When Nystagmus Makes Me Sad

On Monday, a friend and I were talking about our experiences when it comes to our vision loss. We were talking about how some professionals, like eye doctors, have told me that I was saying that I have problems seeing print for attention. As many of you know, I have Nystagmus that make my eyes shake. This causes me to struggle to read printed material.

As I sat there thinking about my situation, I felt even worse. I am not legally blind; it is hard for me to receive help.

Furthermore, I thought about my place in the visually impaired community. Sometimes I feel torn because some community members say I do not belong because of the level of vision I have. I work hard representing the Nystagmus community by sharing my own experiences so others can learn from them.

I also had a fear of the future. I know for now that my vision is stable, which I am thankful for, however I have read of people going from stable vision to legally blind as they have gotten older. As I sat there, I reflected on the times that my teachers have said your not legally blind, however you are close.

Since I felt so down, I texted my friend to see if she could shed any light on the matter. I first brought up my fear of going legally blind and how for years many eye doctors have said that I “am not blind enough for services.” My friend pointed out my bible verse for the year: John 16:33, “I have told you these things so that in me you may have peace. You will have suffering in this world. Be courageous! I have conquered the world.” She pointed out that if I ever did go legally blind that I would be the one who would make my life happy or sad, and that it is all about perspective. She is right, for now my eyesight is stable and I should enjoy what I do have. Take each day and each eye exam as it comes, deal with the vision loss if it comes.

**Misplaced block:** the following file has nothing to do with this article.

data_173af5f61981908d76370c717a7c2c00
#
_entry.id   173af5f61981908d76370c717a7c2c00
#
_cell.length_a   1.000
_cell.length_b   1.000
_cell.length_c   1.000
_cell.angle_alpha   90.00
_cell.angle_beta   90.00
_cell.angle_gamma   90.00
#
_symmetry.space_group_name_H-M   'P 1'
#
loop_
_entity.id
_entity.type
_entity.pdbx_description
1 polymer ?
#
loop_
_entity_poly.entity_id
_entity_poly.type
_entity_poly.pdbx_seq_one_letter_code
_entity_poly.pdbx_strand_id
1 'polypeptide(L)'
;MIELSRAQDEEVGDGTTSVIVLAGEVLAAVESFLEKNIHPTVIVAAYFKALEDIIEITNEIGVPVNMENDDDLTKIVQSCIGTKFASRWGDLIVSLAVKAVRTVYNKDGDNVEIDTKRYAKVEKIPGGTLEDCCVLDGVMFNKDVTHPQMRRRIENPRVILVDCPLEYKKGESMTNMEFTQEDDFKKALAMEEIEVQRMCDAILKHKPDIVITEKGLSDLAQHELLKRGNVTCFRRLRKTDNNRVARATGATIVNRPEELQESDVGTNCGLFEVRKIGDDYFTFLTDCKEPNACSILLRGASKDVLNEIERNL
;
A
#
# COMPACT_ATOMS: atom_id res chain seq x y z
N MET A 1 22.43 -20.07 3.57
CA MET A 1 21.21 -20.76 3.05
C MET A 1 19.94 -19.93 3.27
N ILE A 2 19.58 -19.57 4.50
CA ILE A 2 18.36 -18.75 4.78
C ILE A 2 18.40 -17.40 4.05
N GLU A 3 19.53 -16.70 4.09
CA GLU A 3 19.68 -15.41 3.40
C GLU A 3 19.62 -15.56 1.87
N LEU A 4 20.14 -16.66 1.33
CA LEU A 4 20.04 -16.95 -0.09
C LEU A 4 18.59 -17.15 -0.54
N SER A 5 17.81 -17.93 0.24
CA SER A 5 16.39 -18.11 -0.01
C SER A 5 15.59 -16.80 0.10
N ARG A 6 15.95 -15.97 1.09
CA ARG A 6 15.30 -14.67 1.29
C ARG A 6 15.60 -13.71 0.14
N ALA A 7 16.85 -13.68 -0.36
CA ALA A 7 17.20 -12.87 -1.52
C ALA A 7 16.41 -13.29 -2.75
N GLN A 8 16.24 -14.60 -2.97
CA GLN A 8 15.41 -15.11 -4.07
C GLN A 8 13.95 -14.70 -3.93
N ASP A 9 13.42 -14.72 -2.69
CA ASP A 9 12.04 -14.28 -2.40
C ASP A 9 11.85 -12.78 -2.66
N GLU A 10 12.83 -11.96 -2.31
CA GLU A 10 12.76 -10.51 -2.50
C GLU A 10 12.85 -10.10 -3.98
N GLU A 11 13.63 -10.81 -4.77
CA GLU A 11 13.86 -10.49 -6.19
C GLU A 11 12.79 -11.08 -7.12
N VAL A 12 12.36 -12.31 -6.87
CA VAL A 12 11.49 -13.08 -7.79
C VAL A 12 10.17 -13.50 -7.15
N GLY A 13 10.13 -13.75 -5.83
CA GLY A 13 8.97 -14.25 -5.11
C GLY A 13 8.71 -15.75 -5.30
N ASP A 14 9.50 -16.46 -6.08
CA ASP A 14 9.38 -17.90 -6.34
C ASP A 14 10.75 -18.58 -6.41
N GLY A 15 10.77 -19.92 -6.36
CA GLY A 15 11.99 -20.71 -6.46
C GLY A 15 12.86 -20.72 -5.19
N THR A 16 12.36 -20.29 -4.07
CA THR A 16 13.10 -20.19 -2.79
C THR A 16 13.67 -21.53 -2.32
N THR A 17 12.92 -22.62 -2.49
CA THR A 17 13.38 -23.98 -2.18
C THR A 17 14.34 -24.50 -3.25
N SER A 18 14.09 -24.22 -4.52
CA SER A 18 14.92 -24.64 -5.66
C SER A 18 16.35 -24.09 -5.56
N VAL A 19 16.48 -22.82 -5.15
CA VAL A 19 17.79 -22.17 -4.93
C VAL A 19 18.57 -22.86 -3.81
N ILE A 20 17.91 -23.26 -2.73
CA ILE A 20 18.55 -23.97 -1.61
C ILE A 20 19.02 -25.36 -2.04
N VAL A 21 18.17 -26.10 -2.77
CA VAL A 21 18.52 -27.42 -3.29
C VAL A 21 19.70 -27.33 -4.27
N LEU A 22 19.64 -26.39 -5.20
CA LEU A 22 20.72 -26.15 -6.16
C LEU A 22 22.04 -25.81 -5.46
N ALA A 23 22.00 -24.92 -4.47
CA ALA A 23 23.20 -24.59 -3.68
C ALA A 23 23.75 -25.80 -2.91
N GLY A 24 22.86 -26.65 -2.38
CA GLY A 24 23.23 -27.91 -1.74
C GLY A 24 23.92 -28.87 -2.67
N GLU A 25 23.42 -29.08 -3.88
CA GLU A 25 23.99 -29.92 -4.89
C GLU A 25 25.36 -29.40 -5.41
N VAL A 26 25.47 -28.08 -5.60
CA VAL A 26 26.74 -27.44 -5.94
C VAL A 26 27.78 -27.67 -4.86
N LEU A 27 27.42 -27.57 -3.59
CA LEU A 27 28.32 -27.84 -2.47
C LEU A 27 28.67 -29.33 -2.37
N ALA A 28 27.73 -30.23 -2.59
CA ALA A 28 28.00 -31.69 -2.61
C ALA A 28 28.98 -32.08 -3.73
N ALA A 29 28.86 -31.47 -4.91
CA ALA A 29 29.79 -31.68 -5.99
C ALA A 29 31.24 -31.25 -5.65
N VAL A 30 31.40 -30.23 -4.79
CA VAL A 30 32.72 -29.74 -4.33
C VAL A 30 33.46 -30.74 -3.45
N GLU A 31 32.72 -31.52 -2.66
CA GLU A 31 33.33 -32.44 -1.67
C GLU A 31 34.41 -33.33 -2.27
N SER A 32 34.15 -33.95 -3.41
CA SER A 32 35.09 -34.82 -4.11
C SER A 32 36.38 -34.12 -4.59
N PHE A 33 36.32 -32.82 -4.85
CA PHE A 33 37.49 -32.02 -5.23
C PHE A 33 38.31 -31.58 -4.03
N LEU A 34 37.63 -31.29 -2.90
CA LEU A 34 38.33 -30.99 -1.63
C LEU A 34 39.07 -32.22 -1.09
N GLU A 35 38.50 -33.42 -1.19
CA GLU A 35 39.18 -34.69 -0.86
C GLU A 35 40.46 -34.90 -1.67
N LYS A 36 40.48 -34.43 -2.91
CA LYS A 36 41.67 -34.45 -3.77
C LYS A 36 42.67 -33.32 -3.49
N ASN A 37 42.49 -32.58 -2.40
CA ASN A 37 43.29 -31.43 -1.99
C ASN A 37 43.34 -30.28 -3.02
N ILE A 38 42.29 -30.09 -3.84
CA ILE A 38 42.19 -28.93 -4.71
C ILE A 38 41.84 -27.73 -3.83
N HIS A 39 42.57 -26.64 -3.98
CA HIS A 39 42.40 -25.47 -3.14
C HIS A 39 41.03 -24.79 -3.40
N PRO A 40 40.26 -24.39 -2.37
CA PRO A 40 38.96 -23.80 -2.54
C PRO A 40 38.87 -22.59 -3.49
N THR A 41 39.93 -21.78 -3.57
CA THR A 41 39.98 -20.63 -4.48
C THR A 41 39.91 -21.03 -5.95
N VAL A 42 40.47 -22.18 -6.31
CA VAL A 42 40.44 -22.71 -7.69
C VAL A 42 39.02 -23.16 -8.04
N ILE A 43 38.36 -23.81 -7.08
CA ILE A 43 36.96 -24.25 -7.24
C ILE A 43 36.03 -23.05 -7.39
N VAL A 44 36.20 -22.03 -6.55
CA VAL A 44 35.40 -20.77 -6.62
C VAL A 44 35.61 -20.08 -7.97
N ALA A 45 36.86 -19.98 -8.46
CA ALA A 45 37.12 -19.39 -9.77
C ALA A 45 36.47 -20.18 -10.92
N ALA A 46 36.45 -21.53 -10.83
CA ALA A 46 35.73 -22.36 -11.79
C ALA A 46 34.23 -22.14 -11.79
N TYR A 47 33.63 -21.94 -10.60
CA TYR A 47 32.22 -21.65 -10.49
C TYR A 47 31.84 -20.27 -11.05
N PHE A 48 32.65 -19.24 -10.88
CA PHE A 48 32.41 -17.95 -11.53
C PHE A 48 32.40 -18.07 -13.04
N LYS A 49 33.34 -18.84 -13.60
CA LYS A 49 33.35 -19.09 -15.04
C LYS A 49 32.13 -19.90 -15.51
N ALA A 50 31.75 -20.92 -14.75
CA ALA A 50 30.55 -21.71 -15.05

When it comes to getting services and hearing what the professionals have to say, be thankful for the little support I am getting. Right now, most everyone is having changes in their lives. Again, I am still doing what I love writing and doing YouTube. It does not matter what VR or DBS think.

Lastly, she said to keep sharing in the Visually Impaired community. I may never know whose life I touch by sharing my own story. That makes me feel amazing. Knowing that I may change a child’s life for the better. This is one reason I write my blogs.

After I talked about it with my friend, I felt a lot better. Remember, it is okay to feel sad about having Nystagmus, but it is important not to stay sad and defeated.

Published by Amanda Gene Harris, author and owner of Harris' InkWell

Hi, welcome to my website. My name is Amanda Gene Harris, and I am the owner of Harris' Inkwell. I am a disability and mental health freelancer. I would love to work with your company and I provide writing on a variety of topics on disability and mental health. Feel free to contact me via email at: Amanda@amandagene.com

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